London: Fears of a possible attempt by al Qaeda-linked terrorists in Pakistan to hijack an Indian passenger jet and crash it into a British city may have prompted the UK to raise its terror alert to its
second-highest level, a media report claimed here on Sunday.
`The Sunday Times` reported that the threat to hijack an
Indian aircraft was uncovered during the interrogation of
Amjad Khwaja, said to be a leader of Harkat-ul-Jihad-al-Islami, who was arrested in India.
The paper claimed that MI5, the British internal
intelligence agency, was told by the Indian authorities
earlier last week about a suspected plot by militants linked
to al Qaeda in Pakistan to hijack an Air India or Indian
Airlines flight from Mumbai to Delhi.
The warning, which came after the capture of Khwaja, was
contained in a detailed "threat assessment" sent to MI5 by the
Indian Intelligence Bureau, the report claimed.
It did not state that Britain was a specific target. But
police security sources said it had raised fears in London
that a British city might be attacked.
The warning revived long-running concerns following an
al Qaeda plot in 2003 in which a hijacked aircraft was to be
flown into Heathrow airport.
British Home Secretary Alan Johnson on Friday announced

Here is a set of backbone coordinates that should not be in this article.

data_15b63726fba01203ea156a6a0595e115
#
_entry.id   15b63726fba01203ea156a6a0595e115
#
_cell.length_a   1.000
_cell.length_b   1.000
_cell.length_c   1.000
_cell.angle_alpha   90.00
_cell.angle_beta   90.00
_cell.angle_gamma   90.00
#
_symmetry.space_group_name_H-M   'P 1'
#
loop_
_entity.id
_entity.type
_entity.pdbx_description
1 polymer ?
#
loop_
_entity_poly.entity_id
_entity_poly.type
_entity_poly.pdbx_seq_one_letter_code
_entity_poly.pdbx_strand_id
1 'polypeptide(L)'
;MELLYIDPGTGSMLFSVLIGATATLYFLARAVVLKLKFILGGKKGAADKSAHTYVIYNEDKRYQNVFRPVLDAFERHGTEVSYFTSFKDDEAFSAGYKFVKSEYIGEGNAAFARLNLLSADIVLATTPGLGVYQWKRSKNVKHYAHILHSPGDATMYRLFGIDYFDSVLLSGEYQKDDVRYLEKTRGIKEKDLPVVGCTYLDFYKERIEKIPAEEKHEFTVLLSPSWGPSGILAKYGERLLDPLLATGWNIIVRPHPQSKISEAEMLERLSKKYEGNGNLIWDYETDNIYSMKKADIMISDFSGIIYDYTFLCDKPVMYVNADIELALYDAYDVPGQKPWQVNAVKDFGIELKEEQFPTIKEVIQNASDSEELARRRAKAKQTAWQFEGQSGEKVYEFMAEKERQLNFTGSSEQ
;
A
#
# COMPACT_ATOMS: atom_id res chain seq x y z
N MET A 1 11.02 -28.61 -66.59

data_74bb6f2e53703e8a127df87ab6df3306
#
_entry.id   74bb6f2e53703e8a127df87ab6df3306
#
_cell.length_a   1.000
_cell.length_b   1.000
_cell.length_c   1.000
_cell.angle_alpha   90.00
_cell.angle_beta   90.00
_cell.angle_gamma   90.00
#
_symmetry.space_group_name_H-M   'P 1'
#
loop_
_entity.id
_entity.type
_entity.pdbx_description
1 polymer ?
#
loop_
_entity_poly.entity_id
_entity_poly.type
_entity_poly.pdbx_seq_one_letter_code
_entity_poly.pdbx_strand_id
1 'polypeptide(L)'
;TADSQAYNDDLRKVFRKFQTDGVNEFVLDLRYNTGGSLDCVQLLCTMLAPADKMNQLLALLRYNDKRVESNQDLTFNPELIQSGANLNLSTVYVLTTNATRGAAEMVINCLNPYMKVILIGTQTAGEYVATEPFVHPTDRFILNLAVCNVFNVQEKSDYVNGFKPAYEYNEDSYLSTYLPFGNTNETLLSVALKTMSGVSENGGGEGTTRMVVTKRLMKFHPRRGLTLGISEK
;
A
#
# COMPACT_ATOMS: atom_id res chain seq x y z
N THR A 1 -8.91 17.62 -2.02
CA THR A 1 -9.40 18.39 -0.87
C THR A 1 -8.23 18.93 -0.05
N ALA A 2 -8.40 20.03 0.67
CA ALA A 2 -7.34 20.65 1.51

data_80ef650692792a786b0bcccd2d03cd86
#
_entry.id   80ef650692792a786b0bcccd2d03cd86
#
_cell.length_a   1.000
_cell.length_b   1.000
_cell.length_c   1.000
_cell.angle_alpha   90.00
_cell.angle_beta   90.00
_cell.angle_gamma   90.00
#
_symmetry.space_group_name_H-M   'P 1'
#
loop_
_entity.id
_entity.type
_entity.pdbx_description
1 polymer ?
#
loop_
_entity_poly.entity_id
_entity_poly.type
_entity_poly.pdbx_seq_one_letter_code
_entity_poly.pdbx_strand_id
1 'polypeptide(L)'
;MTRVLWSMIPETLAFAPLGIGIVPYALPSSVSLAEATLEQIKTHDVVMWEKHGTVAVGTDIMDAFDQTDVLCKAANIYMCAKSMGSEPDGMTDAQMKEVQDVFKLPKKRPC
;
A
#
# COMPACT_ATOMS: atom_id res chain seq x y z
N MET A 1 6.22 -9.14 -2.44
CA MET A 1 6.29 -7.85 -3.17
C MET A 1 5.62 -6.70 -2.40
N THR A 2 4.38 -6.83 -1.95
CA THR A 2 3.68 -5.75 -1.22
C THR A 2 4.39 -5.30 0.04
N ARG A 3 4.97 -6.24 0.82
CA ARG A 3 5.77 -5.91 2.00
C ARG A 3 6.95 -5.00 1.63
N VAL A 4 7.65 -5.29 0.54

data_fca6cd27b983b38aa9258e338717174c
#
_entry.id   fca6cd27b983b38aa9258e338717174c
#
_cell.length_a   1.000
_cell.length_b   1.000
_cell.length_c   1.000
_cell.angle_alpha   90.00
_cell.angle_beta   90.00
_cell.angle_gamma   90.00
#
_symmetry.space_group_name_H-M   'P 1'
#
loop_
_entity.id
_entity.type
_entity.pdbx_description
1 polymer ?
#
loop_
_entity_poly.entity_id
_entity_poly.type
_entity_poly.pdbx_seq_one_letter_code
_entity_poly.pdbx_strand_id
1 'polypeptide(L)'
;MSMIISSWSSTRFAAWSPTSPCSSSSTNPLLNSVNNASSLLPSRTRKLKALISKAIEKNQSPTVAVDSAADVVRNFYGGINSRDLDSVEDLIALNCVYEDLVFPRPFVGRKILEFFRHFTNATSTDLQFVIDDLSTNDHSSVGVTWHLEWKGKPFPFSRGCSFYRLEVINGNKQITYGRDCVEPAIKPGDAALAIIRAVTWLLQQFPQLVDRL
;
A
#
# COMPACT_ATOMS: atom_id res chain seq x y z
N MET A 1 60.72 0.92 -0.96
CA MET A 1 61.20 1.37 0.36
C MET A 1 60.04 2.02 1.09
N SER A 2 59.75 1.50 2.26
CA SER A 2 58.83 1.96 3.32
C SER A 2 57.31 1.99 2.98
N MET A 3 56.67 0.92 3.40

that the threat level to Britain was being raised from
"substantial" to "severe". That is the second-highest level
and means that an attack is "highly likely".
The official terror threat was at the severe level for
four years after the July 7 bombings in London in 2005. It was
downgraded last July.
The latest move comes exactly four weeks after the
Christmas Day attempted suicide attack on a US airliner over
The FBI has charged a former British student and Nigerian
national Umar Farouk Abdulmutallab with the failed attack.
While insisting that there was no specific intelligence
suggesting an attack, senior counter-terrorism officials said
privately that the "Indian warning" was "a factor" in the
move, the report said.
Officials also said that the CIA warned two weeks ago
about a possible plot by al Qaeda in the Arabian peninsula,
the group behind the Detroit attack, to attack a second
aircraft using terrorists trained at its camps in Yemen.
Following a meeting on Monday with spy chiefs, Premier
Gordon Brown told MPs: "We know that a number of terrorist
cells are actively trying to attack Britain and other